The proof of the pudding is in the eating, as they say.

Quality professional dog training is more than just experience ("I've been doing this for 30 years!") or certifications ("I have the XYZ credential from ZYX!") or accomplishments ("I've titled 15 dogs in 10 different dog sport venues!") or marketing ("We are the #1 training company in town. . . although we can't offer any explanation on how that was determined!").  

Those things are important.  And something to be proud of and promote if it's being honest. But experience and credentials and accomplishments and marketing aren't worth a thing if your dog trainer can't put their skills into effective practice in their own homes with their own dogs. 


How does your trainer interact with their own dogs?  When you look at them, do you see the relationship that you want to have with your dog?  Do you see a bond that inspires you to keep working with your dog?  Do you see clear communication, teamwork, and an effort to keep learning together flowing from both ends of the leash?

I’m not suggesting that your dog trainer’s own dogs will be perfect in every way, and that they will never make mistakes. After all, dogs are dogs and humans are humans – both extremely fallible species who will never be able to maintain perfection all of the time.

So when you look at your dog trainer in action with their own dogs, you shouldn’t expect to see perfection all of the time. But what you should see is a commitment to learning and building a solid bond together through science-based training. You should see reflection of the relationship that you want to have with your dog. You should see patience and understanding (and ideally some good mechanical skills and training techniques along the way).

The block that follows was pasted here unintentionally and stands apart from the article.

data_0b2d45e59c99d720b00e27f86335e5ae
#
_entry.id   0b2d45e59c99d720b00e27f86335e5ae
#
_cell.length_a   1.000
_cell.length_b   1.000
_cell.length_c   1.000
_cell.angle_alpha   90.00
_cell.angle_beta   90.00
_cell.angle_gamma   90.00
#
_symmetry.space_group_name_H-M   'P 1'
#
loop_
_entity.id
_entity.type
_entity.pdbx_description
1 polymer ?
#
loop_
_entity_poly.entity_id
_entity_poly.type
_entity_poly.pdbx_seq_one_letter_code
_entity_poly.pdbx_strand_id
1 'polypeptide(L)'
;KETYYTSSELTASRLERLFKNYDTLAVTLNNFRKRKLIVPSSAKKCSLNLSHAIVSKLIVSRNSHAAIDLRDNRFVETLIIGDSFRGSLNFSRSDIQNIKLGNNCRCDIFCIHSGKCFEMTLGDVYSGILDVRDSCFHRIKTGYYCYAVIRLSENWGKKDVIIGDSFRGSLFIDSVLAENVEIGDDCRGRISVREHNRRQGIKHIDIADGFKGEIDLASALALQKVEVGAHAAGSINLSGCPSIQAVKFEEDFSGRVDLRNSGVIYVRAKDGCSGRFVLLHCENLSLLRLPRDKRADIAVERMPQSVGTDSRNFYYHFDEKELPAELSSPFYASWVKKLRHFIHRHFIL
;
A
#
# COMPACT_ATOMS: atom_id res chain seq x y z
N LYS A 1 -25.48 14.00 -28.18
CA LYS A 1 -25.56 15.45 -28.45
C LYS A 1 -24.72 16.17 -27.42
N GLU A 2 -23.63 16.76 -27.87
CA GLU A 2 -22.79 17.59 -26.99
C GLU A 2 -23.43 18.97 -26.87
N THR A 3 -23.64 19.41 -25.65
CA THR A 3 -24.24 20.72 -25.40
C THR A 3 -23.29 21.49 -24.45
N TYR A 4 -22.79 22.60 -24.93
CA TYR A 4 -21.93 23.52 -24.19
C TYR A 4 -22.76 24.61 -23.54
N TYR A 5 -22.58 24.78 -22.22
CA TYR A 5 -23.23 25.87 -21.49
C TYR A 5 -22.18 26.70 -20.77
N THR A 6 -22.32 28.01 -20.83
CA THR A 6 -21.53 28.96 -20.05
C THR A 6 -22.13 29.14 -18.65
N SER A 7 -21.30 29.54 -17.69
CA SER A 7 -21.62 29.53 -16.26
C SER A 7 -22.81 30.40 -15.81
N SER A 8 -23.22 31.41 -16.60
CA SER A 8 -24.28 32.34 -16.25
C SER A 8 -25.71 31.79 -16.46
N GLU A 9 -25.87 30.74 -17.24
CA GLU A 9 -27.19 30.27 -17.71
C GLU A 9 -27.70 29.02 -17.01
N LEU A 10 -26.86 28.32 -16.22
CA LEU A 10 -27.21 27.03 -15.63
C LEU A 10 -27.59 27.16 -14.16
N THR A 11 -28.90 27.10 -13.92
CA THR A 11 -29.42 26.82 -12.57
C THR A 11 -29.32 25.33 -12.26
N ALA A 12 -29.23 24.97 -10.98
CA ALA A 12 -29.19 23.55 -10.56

To this end, Charissa and I are endeavoring to start a vlog series specifically devoted to showing videos of our unedited training sessions with our own dogs.  We want you to be able to see how positive reinforcement and science-based training looks as a lifestyle and a consistent habit, even if it isn’t always perfection (which is often isn’t).  We want to share some of our training goofs of poor timings and bad planning and unrealistic expectations – and show how to recover and learn from these mistakes within the positive reinforcement framework.

We invite you to take a peek into our relationships with our own dogs, because ultimately that is our best qualification for calling ourselves “professional dog trainers”. 

Without further ado, here’s Episode 1: